Star Tribune: Dudley Riggs has a heck of a story to tell.
Dudley Riggs had to run away from the circus to join his home with the rest of us. In his new memoir, “Flying Funny,” Riggs carries us from his somewhat Oliver Twist-ish past to his current status as a fabled founder of American improvisational comedy/satire with the Dudley Riggs Brave New Workshop.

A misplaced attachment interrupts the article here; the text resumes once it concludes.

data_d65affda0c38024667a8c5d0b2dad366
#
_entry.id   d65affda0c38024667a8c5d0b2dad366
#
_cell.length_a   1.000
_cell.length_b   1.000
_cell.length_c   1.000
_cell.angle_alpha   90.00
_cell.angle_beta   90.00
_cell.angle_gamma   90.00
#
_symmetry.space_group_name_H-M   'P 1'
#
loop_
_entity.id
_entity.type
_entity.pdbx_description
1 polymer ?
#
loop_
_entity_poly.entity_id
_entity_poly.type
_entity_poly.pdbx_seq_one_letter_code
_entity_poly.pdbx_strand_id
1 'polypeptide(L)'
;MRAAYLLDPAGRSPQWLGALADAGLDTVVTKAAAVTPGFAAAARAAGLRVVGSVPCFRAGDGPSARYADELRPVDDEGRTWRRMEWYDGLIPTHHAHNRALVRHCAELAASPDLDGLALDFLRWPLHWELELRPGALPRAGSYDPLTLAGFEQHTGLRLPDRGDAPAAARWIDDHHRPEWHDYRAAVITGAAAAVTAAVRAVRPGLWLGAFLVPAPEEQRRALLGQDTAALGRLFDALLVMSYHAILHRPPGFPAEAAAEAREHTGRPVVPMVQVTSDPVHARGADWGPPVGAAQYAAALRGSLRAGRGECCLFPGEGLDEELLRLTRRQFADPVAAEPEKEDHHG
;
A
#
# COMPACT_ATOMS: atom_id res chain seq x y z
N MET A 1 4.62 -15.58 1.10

He was born into the fourth generation of traveling trapeze artists who sidelined in vaudeville. By the age of 5 he was one of the best music hall child stars of the 1930s, belting out a bawdy song that kept his audience in an uproar. His passion for the spotlight, attention and applause stretched over eight decades. Now 85, Riggs tells his story like a daredevil aerialist, flying with the greatest of ease.